Treasury Section of Painting and Sculpture, most important of the U.S. Department of the Treasury’s three visual arts programs conceived during the Great Depression of the 1930s by the Franklin D. Roosevelt administration and designed to embellish new federal buildings with murals and sculpture.

  • sectionalism (United States history)

    United States: National disunity: The most dramatic manifestation of national division was the political struggle over slavery, particularly over its spread into new territories. The Missouri Compromise of 1820 eased the threat of further disunity, at least for the time being. The sectional balance between the states was preserved: in the Louisiana Purchase, with…

  • sector-focused cyclotron

    particle accelerator: Sector-focused cyclotrons: The sector-focused cyclotron is another modification of the classical cyclotron that also evades relativistic constraint on its maximum energy. Its advantage over the synchrocyclotron is that the beam is not pulsed and is more intense. The frequency of the accelerating voltage is constant,…

  • secular acceleration of the Moon (astronomy)

    physical science: Impact of Newtonian theory: …most notably that of the secular acceleration of the Moon, defied early attempts at solution but finally yielded to the increasing power of the calculus of variations in the service of Newtonian theory. Thus, it was that Laplace—in his five-volume Traité de mécanique céleste (1798–1827; Celestial Mechanics)—was able to comprehend…

  • Secular Age, A (work by Taylor)

    Charles Taylor: Religion and secularity: …societies with his massive work A Secular Age, published in 2007. A Secular Age tracks some of the major changes in Christian belief in Western societies during the last five centuries, examining how it has come to be that modern individuals can understand themselves, their society, and the natural world…

  • Secular Games (ancient Roman games)

    Secular Games, celebrations held in ancient Rome to mark the commencement of a new saeculum, or generation. The games originated with the Etruscans, who, at the end of a mean period of 100 years (as representing the longest human life in a generation), presented the underworld deities with an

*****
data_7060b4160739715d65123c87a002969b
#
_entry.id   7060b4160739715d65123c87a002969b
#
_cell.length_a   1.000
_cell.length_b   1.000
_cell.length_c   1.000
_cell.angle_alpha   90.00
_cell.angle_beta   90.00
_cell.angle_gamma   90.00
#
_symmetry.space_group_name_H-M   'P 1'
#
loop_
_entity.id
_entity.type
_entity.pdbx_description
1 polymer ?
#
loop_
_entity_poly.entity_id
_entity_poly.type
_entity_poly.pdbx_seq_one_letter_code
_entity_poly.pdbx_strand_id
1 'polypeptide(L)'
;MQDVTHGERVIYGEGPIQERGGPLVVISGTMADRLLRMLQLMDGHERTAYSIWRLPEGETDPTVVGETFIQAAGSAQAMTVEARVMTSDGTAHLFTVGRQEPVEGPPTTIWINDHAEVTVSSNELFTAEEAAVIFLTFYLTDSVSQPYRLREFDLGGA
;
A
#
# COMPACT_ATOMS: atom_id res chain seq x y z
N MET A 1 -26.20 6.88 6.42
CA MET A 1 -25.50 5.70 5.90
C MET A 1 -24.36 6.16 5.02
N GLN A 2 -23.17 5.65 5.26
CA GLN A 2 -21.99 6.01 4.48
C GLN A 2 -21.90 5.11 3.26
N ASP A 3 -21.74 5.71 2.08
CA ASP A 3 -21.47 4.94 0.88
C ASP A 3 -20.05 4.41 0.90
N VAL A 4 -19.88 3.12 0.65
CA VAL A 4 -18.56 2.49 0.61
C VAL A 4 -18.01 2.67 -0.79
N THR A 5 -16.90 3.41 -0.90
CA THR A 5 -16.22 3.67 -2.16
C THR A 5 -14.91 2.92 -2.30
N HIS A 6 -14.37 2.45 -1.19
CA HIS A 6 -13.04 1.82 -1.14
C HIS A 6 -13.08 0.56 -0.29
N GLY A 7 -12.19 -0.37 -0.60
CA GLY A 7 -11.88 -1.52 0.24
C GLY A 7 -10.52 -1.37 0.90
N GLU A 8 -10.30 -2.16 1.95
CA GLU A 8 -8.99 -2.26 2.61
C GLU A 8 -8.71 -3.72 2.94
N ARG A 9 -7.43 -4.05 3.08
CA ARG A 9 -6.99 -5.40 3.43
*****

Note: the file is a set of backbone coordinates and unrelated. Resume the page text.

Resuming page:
• Secular Hymn (work by Horace)

    Horace: Life: …17 bc he composed the Secular Hymn (Carmen saeculare) for ancient ceremonies called the Secular Games, which Augustus had revived to provide a solemn, religious sanction for the regime and, in particular, for his moral reforms of the previous year. The hymn was written in a lyric metre, Horace having…

  • secular institute (Roman Catholicism)

    Secular institute, in the Roman Catholic church, a society whose members attempt to attain Christian perfection through the practice of poverty, chastity (celibacy), and obedience and to carry out the work of the church while “living in and of the world,” attending privately to their business or

  • secular parallax (astronomy)

    Milky Way Galaxy: Solar motion calculations from proper motions: …often referred to as the secular parallax. The secular parallax is defined as 0.24h/r, where h is the solar motion in astronomical units per year and r is the mean distance for the solar motion solution.

  • secular perturbation (astronomy)

    celestial mechanics: Examples of perturbations: …time increases is called a secular perturbation. Superposed on the secular perturbation of the longitude of the node are periodic perturbations (periodically changing their direction), which are revealed by the fact that the rate of secular regression of the node is not constant in time. The Sun causes a secular…

  • secular trend (human growth)

    human development: Larger size and earlier maturation: …is known as the “secular trend.” The magnitude of the trend in Europe and America is such that it dwarfs the differences between socioeconomic classes.

  • secular variation (geophysics)

    geomagnetic field: Secular variation of the main field: …with geologic processes are called secular variation. Observations of declination made in London since 1540, for example, show that the direction of the field at that site has nearly completed a full cycle with a peak-to-peak amplitude of 30°. Οther components of the field have been observed for a shorter…

  • secularism (social movement)

    Secularism, any movement in society directed away from otherworldliness to life on earth. In the Middle Ages in Europe there was a strong tendency for religious persons to despise human affairs and to meditate on God and the afterlife. As a reaction to this medieval tendency, secularism, at the

  • Secunda (South Africa)

    Secunda, modern company town (built after 1974), Mpumalanga province, South Africa. It is located about 80 miles (130 km) east of Johannesburg in a region of extensive coal reserves and adequate water supplies, at the site of South Africa’s second and third oil-from-coal extraction plants. Like

  • Secunderābād (cantonment, India)